Companies can describe themselves by their centricity. Customer centricity is the most popular description. But it is not the only one. Most of the time companies are internally centered, seeing the world through departmental and organizational lenses. Competitive centricity arises when the actions of others demand a company response. These are general centricity discussions. The final of the four is Product Centricity.
Product Centricity – we are what we sell and the brand image we project
Product Centricity exists when a company organizes, and acts based on the products and services it sells. Brand centricity is a version of product centricity. Product centric companies tend to be consumer oriented or marketing-based firms. The big consumer products companies are examples: Proctor and Gamble, Unilever. Other examples of brand or product led organizations include mono-product companies like SAP or Oracle in High Tech, Tesla in automobiles or Apple, perhaps the most product led company around.
Product centric firms lead with and see the world through their products. The success or failure of the company exists through its products. In high tech this has given rise to product led growth strategies describes by Gartner as “strategies based on technology and capabilities rather than customer/market validation.” Companies like Slack, Dropbox, Survey Monkey are product led growth companies, where the product itself and customer us of it drive sales and revenues.
Product Centricity – more than a presentation or brand campaign
Channeling company focus and energies through a product lens should increase organizational alignment and efficiency. Apple is an example of where that has worked. Product centricity requires orientation and dedication to the idea of a company being the sum of its products rather than the savvy of its people. Considerations for achieving that level of focus include:
- A clear, consistent, and full description of the product(s), their value, and their intent. Without such a description, partial or high-level product or brand discussions fuel internal centricity as groups vie to define the ‘true’ nature of promise of the product. If engineering things one thing, manufacturing another because branding just changed its mind – then you are internally centric not product centric.
- An aspiration for the product and its place with customers, in the market and in the future. It may seem like a paradox, but product centric companies understand their customers, they just do not give them what they want today. Michael Schrage put it best, product companies know who do they want their customers to become.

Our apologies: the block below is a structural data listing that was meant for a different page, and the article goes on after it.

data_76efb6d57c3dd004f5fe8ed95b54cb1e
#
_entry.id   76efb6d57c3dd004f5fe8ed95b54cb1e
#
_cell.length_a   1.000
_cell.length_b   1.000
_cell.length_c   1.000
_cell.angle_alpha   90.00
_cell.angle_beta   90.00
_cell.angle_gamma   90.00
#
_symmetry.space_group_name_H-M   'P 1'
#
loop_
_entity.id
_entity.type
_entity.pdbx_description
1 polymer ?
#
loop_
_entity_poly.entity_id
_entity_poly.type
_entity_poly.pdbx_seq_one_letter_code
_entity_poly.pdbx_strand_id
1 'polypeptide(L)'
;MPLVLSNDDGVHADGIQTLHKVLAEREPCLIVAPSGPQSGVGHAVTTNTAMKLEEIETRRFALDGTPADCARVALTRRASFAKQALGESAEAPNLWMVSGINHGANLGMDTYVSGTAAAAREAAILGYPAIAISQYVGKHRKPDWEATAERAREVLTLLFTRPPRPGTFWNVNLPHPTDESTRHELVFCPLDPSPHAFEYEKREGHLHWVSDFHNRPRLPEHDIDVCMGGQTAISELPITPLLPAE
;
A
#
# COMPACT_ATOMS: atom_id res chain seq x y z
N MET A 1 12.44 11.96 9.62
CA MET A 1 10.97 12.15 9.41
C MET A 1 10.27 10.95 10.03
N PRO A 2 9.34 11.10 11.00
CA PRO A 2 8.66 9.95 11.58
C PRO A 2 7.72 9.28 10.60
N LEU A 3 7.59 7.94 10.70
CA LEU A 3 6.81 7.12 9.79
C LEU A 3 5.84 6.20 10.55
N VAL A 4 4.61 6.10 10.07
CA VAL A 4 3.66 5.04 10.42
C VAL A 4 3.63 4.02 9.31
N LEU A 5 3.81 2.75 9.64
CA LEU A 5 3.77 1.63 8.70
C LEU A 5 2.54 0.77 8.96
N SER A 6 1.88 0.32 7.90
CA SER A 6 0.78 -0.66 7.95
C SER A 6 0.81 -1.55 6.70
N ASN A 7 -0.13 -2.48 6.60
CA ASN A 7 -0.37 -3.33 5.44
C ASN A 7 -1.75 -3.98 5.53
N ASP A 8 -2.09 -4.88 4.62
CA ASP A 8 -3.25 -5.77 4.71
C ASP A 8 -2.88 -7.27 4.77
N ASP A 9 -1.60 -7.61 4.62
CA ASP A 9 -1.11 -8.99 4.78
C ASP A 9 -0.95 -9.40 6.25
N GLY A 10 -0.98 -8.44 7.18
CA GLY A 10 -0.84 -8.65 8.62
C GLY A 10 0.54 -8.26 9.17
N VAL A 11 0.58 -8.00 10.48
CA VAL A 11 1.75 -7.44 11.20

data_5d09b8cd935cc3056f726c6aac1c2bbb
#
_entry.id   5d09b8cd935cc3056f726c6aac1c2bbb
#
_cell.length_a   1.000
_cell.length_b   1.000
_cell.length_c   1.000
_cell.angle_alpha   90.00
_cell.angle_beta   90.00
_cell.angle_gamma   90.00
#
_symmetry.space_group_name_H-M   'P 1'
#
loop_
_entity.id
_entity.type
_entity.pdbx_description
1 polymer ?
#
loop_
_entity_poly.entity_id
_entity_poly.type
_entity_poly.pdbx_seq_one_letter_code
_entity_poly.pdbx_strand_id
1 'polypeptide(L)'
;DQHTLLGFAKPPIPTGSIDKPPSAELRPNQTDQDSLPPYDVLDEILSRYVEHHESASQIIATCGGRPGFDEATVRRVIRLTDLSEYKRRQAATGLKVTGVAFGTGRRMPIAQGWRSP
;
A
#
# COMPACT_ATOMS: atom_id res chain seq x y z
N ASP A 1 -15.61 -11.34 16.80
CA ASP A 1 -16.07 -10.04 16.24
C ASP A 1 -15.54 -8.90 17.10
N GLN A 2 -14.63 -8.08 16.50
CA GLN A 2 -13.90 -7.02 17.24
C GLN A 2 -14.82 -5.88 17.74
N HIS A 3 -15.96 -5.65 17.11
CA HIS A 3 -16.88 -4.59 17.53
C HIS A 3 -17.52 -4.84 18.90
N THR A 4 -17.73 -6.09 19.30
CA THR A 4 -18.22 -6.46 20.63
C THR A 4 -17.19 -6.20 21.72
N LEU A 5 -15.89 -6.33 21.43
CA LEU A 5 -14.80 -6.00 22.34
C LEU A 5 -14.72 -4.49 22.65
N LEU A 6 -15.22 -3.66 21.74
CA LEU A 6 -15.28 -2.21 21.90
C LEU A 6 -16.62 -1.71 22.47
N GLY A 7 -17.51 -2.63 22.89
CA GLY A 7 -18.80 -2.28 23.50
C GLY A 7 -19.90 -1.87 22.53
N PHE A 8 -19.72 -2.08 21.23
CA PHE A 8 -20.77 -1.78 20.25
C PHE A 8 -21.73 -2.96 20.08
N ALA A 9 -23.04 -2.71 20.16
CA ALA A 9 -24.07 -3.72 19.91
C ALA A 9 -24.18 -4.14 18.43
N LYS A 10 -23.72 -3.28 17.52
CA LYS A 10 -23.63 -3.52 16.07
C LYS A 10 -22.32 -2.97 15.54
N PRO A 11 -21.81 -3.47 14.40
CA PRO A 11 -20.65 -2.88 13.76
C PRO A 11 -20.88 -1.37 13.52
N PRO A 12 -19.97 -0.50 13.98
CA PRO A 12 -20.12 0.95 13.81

- Internal alignment with an almost manacle focus on achieving the immediate product plans. Too often this level of alignment is seen in terms of a visionary and driving leader. A view that is misleading and incomplete. Creating great products requires an organization and the focus. The product plan or roadmap often represents that focus. It is the foundational document for product centric firms outlining more than features, functions, and marketing – but how and where the company creates value and wins.
Product centric firms should be laser focused. Product centricity should clear out much of the noise created by customers, internal politics, or even competitive chatter. Product centricity does not suppress internal debate, innovation, or a diversity of views. Rather it gives them a common focal point – the product.
Signs that focus is breaking down include:
- Blaming the customer for product difficulties. The logic here is strange but goes something like this – we have the superior product, but customers are not choosing it, therefore something must be wrong with the customers. This implies that customers are poorly informed, misunderstand, are not sufficiently mature or intelligent, to recognize your obvious product superiority. Feeling the need to make the world safe for your product is a sign of this situation.
- Using brand as an internal weapon to squelch ideas, innovation, and debate. I have personally seen this when marketing and branding people either set limits on discussions or squash discussions because it is not ‘consistent with our brand.’
- Slavish dedication to the original product architecture, technology, or core product principle. Statements like, ‘we are a XXXX company not a YYYY company’ or ‘the code at the core of our product will never change’ indicate this situation. If things can never change, then the clock is running on the life of the product.
- Internally, product centricity breaks down when a group believes they have or are responsible for protecting the ‘true’ product or brand. This unleashes a form of internal centricity where the group seeks to impose the ‘truth’ on others, often with disastrous results. I have seen this most often when marketing believes that everyone else has it wrong and it is up to them to fix the company.
These are situations where the brand or product becomes a barrier to innovation and growth.
Product Centricity is a self-fulfilling strategy
There are more customer or internally centric companies than product centric ones for one reason – the product. If the product is the company, then the company is only as good as its product. When product or brand strength ebbs, the product centricity ebbs. Consider Xerox, Benneton, Nokia among others; all great companies so long as they had great products.
Companies that loose product supremacy often abandon product centricity in favor of a brief internal centricity to cut costs and then rotate to a customer centric strategy. This makes product centricity a self-fulfilling strategy. Product centricity works until it doesn’t. This does not make product centricity inherently weaker than other centricities, just makes the bar for execution that much higher.